1. Change blindness
Change blindness is the inability to detect subtle changes in objects or situations that would be perfectly obvious upon closer inspection (or after someone told you). Several experiments show that if people are distracted or focus their attention on something else they are oblivious to changes going on around them. Change blindness even includes the recognition of human faces.
Our brain misses a great deal of information. In the experiment 75% of subjects didn’t notice the change. In user interfaces the same effect can be observed. A user focusing on a task will very likely oversee changes happening on the screen. Items such as notifications or error messages should therefore be placed closely to the focus of attention of the user. Another option is animation. Moving elements are detected easier than static elements but they can become a source of distraction and annoy the user.
2. The gorilla experiment (or selective attention experiment)
This one goes hand in hand with our first experiment. In Simon and Chabris’ famous awareness test, people were asked to count how many times the ball was passed between the players with the white shirts. Halfway through a man in a gorilla suit walks onto the court and stands in the centre before walking off-screen again.
Most people don’t see the gorilla because they are focused on counting how many times the ball gets passed around. This is also called selective attention. We filter out what is not relevant for the task at hand and as a consequence we don’t notice the gorilla.
When we are very focused there is a big chance that we overlook important information on the screen. This happens especially when trying to solve a problem (our focus narrows even more) or when we are experiencing a problem with the interface. A design should of course avoid putting the user in such a situation altogether but when it happens, place important information where the user can easily see it. Try to cheer the user up, a positive attitude always helps solving problems.
3. The halo effect
A classic finding in social psychology, the Halo Effect is the idea that our overall impression of a person can be based on one trait about them. It causes people to be biased in their judgments by transferring their feelings about one attribute of something to other, unrelated, attributes. In a recent experiment, a man made two videos for a dating website. In the first video, he read the script in an upbeat manner, whereas in the second, he read the same script in a more melancholy fashion. The women who watched the upbeat video found the man to be likeable, while the women who watched the second video found the man to be unpleasant, demonstrating the importance of tone in the perception of overall attractiveness and modelling the Halo Effect in action.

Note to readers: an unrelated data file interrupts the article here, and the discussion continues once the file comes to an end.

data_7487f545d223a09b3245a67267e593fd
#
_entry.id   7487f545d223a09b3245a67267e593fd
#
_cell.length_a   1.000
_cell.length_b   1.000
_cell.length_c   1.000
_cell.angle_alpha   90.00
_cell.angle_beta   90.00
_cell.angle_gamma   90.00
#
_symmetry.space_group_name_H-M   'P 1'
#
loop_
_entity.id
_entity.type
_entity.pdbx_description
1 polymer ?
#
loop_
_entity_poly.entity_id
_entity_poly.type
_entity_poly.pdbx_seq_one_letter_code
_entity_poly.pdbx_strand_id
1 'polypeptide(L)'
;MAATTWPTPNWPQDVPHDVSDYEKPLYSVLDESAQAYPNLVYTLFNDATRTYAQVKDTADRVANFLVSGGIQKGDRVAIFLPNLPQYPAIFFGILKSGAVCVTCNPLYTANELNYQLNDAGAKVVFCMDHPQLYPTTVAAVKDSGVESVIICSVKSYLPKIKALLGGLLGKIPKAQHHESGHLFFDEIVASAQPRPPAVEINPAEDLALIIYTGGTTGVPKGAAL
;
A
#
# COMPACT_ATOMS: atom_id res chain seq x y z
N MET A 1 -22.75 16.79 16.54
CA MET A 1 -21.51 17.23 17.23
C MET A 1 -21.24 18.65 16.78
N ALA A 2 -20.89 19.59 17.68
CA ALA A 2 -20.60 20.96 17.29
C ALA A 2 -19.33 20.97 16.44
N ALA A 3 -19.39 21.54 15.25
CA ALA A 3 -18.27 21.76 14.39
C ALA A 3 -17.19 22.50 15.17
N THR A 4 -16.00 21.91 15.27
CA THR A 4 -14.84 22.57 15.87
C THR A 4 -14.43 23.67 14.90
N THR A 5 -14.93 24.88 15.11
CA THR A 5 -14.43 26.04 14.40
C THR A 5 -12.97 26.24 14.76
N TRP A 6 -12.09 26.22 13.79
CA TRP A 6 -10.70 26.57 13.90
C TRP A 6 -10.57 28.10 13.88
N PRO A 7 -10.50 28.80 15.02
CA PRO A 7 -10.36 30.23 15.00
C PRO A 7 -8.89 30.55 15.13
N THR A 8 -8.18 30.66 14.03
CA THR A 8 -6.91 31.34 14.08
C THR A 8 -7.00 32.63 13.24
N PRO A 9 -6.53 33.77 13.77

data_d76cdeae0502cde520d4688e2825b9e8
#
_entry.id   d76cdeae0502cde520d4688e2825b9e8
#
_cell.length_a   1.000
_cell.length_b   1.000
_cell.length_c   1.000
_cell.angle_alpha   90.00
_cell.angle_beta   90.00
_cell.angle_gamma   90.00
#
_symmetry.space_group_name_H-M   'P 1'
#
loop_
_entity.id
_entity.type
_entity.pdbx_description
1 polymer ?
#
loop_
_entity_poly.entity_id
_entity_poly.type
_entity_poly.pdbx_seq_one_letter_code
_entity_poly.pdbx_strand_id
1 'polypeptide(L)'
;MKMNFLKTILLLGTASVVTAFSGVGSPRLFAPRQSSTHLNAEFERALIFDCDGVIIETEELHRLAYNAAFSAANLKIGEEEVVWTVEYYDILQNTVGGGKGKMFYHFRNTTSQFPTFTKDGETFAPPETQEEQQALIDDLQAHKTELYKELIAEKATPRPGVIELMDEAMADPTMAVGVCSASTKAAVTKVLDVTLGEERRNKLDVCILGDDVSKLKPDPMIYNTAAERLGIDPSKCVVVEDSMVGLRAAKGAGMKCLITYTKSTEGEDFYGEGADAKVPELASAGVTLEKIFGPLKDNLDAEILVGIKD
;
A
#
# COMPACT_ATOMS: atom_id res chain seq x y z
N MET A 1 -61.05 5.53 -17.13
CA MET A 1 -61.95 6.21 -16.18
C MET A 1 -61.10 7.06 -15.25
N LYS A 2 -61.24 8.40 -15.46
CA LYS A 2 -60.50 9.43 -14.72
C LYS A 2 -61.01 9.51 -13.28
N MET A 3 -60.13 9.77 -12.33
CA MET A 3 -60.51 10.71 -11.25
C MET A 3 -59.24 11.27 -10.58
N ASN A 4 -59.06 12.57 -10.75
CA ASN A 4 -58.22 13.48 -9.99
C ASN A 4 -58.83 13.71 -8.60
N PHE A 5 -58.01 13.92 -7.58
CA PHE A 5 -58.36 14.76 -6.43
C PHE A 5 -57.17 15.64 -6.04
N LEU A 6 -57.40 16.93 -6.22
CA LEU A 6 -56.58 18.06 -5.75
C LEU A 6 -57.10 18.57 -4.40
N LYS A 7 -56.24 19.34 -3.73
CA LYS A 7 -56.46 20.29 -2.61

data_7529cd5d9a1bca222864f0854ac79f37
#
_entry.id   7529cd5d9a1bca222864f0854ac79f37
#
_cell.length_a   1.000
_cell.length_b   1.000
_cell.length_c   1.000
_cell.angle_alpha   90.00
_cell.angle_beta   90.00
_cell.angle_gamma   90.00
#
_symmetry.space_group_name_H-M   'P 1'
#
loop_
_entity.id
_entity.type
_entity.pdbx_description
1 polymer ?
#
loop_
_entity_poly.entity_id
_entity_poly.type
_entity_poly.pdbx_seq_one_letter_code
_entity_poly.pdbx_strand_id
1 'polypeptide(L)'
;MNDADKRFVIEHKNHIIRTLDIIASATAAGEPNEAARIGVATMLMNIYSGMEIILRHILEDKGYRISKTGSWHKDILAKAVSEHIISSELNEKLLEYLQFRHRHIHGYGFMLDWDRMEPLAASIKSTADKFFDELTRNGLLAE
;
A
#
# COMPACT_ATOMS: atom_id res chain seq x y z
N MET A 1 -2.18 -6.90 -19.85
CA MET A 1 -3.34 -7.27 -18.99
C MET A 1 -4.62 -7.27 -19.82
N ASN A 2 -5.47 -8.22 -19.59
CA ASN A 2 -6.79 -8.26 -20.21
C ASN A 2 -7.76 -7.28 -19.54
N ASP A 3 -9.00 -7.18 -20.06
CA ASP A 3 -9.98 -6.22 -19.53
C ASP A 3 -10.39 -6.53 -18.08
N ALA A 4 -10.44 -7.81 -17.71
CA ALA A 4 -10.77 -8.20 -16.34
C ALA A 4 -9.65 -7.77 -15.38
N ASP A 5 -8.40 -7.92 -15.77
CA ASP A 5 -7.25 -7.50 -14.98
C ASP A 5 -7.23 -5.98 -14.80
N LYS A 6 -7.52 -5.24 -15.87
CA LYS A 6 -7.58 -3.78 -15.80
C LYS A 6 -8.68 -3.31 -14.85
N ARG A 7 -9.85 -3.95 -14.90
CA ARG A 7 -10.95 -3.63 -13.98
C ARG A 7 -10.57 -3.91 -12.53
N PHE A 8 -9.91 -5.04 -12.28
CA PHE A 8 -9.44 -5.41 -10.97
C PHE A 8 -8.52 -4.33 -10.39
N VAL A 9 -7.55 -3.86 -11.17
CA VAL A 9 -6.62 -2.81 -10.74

For a website or other digital product this means that users often will make judgements based on one specific aspect of the system. If the account set-up process is very tedious and complicated then this negative experience will influence the judgement of the rest of the site. The other way around, if the user likes a specific feature or design, he/she might overlook negative aspects and come to a positive judgement of the user experience regardless the flaws.
4. Piano stairs
A Volkswagen initiative called The Fun Theory is setting out to prove that people’s behaviour can be changed for the better by making mundane activities fun. In a recent experiment, they set up musical piano steps on the staircase of a Stockholm, Sweden subway station to see if more people would be more willing to choose the healthier option and take the stairs instead of the escalator. That day, 66 percent more people took the stairs than usual, proving that fun is the best way to get people to change their ways.
A little fun can’t hurt. Design for emotional engagement and experience can create good relationships to products and influence people to act in certain ways. Making tedious or annoying tasks entertaining can change peoples’ behaviour.